• Countdown to 24 .... this Sunday night!! If you haven't yet seen the SEASON 6 PREQUEL, what are you waiting for? Click here. Get the password in the Comments.

Sphere: Related Content
DiggIt!Add to del.icio.usAdd to Technorati FavesFacebook

Wednesday, January 03, 2007

On the raising of minimum wage

The new year brings a higher minimum wage for workers in Pennsylvania, up from $5.15 an hour to $6.25 with another 90 cent increase due in July. While a higher minimum wage helps some people, it may end up hurting you.

So begins a local news report last night. WNEP-TV (owned, btw, by The New York Times) did a story of local interest on the topic of Pennsylvania's minimum wage increase.

The Gerrity's Supermarket chain employs roughly 900 people at its nine stores in northeastern Pennsylvania. The increase in the state's minimum wage will increase yearly labor costs at Gerrity's by up to $200,000.

"It's going to hurt. It's going to hurt," said Gerrity's co-owner Joe Fasula. He estimates only about 20 percent of Gerrity's workforce make minimum wage; mostly, he said, 16-year-olds in their first job.

So how is Joe Fasula and all the small business owners out there going to pay their increased labor costs? Why, by passing the costs on to you, the consumer. Just wait, everything from bread to your favorite Dollar Menu at McDonald's or Wendy's is going to cost more, as business absorbs the cost of this government regulated salary expense. And if they don't raise prices, they'll do the next best thing: cut employment expenses.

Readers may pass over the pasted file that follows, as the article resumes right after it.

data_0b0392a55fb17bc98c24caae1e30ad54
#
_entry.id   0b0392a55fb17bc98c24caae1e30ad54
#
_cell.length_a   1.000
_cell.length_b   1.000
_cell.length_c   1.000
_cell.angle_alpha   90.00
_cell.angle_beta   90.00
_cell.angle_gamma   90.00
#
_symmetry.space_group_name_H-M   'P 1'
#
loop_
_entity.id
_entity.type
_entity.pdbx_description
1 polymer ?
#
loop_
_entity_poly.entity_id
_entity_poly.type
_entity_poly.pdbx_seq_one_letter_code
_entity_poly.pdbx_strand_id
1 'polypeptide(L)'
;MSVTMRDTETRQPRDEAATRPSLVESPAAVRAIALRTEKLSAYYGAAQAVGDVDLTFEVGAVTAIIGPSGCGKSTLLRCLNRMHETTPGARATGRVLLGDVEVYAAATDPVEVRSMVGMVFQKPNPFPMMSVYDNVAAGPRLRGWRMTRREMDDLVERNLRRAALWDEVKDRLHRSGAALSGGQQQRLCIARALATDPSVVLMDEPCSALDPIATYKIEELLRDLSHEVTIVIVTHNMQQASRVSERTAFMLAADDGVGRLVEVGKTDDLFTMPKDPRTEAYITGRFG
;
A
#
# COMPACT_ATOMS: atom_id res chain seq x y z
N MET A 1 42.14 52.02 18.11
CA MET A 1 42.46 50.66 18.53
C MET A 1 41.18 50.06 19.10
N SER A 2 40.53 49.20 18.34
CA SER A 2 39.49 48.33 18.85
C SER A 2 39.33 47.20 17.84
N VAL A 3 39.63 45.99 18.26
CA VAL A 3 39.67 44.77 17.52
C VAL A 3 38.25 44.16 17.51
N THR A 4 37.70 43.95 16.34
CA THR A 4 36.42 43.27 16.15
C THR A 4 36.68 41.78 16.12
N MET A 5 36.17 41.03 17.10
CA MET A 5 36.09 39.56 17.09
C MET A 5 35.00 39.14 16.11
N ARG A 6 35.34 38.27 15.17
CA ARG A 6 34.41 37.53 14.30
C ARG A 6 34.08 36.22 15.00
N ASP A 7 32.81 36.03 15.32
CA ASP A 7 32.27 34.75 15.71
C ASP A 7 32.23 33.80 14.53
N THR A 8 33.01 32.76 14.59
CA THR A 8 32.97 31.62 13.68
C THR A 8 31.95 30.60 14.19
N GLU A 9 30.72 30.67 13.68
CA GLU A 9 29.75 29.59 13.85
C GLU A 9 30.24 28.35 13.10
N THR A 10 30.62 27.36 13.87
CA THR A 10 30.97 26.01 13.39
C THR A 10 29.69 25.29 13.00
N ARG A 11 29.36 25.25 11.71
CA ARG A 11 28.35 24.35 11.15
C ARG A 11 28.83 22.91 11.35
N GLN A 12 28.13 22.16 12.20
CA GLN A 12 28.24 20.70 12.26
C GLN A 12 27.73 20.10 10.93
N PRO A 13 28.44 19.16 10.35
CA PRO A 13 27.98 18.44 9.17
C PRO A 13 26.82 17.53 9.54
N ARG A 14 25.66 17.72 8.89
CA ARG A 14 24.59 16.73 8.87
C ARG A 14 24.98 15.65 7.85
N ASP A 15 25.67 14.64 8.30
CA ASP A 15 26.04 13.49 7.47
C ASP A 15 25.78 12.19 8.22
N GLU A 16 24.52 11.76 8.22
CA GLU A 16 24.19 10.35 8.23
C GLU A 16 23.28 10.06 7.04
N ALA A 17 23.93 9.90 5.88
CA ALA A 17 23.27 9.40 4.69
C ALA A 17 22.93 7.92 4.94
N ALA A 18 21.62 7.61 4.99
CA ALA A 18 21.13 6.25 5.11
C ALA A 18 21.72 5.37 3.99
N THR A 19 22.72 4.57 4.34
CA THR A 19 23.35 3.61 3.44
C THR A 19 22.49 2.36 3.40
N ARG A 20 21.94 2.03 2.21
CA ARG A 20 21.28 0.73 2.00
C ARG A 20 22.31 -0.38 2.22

At the Greater Scranton Chamber of Commerce President Austin Burke worried a higher minimum wage will lead to fewer entry level jobs.

"Because our small businesses just don't have the margins to pass that extra minimum wage. That extra buck ten an hour," he said.

Keep those thoughts in mind as Speaker Nancy Pelosi begins her ambitious '100 hour' program, which intends to address such things as raising the federal minimum wage.

And don't think there won't be a ripple effect, either; Labor Unions base their contracts on the minimum wage. Do you think they'll sit idly by (heh, there's a pun in there somewhere) while unskilled (and non union) workers get a raise while their members do not?

Look forward to higher prices and less entry-level jobs in the future when the minimum wage goes up. Look towards more illegal immigrants getting more work off-the-books (for less than the minimum wage!) from those employers who would rather break the law to stay competitive.

Sphere: Related Content
DiggIt!Add to del.icio.usAdd to Technorati FavesFacebook

Girls Gone Wild (or another reason why cyber schools are gaining popularity)

Wizbang links to an article about a so-called talent show featured at a middle-school on Long Island: